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Discussion Starter · #1 ·
Yes, a moving question. I'll be finished with the academic year next week, and plan on taking the tank back to the parental residence for the summer, as I'll be bouncing back and forth between here and there on a weekly basis.

The drive itself is only an hour, but I'm thinking with the time it'll take to tear down the tank and load it up (another hour) then the time to set it up at home (a third hour), it could be between 3-4 hours from when the fish leave the tank to when they reenter it.

The stock list:
5 metriaclima estherae
5 ps. saulosi
5 ps. socolofi
7 lab. "hongi"
1 melano/pseudo hybrid
2 offspring: hybrid/estherae
1 albino greshakei

Any ideas on how to bag 'em up (individually? groups? how much water?) would be great. I plan on fasting them for a few days first and keeping them in the dark for the trip home.

Any other concerns? I'm gonna keep the filter media wet, so I'm not worried about a huge cycle (I'll keep my eye out for a small blip) or anything...
 

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3-4 hours really isn't that big a deal. I've been at auctions where fish have been bagged up for 5-6 hours counting traffic, waiting for the meeting to end, etc.

Not to mention that people ship fish in bags, sometimes this takes days.

If I were you I'd get a few 5G buckets with lids, fill them about 1/2-2/3 up with tank water, and if you're very concerned, you could even hook up a few airstones to them, but that's probably not necessary.

Fasting them for about 2-3 days is probably a good idea, too.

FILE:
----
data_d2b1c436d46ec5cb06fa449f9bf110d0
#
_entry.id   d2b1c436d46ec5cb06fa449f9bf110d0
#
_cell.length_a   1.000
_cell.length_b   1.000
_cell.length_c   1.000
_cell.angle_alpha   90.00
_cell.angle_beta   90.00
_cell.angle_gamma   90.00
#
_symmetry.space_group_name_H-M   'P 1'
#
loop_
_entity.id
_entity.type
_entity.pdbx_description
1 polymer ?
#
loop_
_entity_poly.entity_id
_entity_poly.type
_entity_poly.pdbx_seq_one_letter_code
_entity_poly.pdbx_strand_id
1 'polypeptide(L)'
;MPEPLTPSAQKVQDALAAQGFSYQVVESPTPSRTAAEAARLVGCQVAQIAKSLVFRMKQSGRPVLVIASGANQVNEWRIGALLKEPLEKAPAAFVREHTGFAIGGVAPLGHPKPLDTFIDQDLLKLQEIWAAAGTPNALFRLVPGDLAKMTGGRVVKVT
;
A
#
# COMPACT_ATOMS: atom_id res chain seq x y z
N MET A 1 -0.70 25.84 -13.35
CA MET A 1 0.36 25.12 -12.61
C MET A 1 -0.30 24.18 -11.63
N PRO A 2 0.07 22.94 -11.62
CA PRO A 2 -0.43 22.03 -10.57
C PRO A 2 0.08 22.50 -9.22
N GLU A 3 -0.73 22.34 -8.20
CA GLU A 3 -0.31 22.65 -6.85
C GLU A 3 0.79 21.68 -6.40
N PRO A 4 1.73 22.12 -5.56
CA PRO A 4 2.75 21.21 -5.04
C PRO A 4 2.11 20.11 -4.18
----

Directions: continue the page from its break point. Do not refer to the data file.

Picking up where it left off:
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You don't say how large the fish are...

If they are adult size, I would bag them individually. Nothing like bagging a male and a female only to find one live fish when you get where you're going...And, confining two females or two males to close quarters like that can easily be the end of one of them.

I would also fast them a couple of days before the move, to keep down the waste.

It would be great if you had some "Bag Buddies" to go in the water. They are used for shipping and would allow you to take your time getting the tank back up and running - they serve as a sedative and help control waste.

Kim
 

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I recently just did the same thing except my school is a 4 hour drive from home. I put about 15 fish in a cooler half full of water and they were fine for the whole ride. Came home and set the tank back up and got them acclimated and they all survived no problem. Just another idea instead of bagging them all if you have a large enough cooler.
 

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Discussion Starter · #6 ·
That's a good idea (with the cooler)... I may actually have 2 that I could use.

The fish are between 3-5" (smaller species are smaller, larger ones are larger) for the most part. 7 of them are 2."

Thanks for the advice; I'll probably try the coolers if I can find 2.
 

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I'd put less water in the cooler and add a bubbler. I had a problem transporting fish to an LFS one hour away in a tall bucket that was 2/3 full. They almost all were unconscious (most revived) from lack of oxygen. The LFS owner said the trick is to fill 1/3 full, barely double the height of the fish. This way their trashing keeps the water oxygenated in spite of the fish density. Since then I fill 1/3 full and use an air stone. I run the tubing through a hole in the top of the bucket and rest a $8 battery operated air pump on top.
 

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Frsh water mate, don't use the tank water when transporting and don't use any tank water when setting it back up
 

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Why wouldn't you use cycled stable water for transport? Using "fresh" water is going to shock the fish, and could potentially kill them. I ship my fish in tank water, with a bag buddy in each bag and have never had any problems. Just make sure you fast them for at least 24 hours, preferably 48.
 
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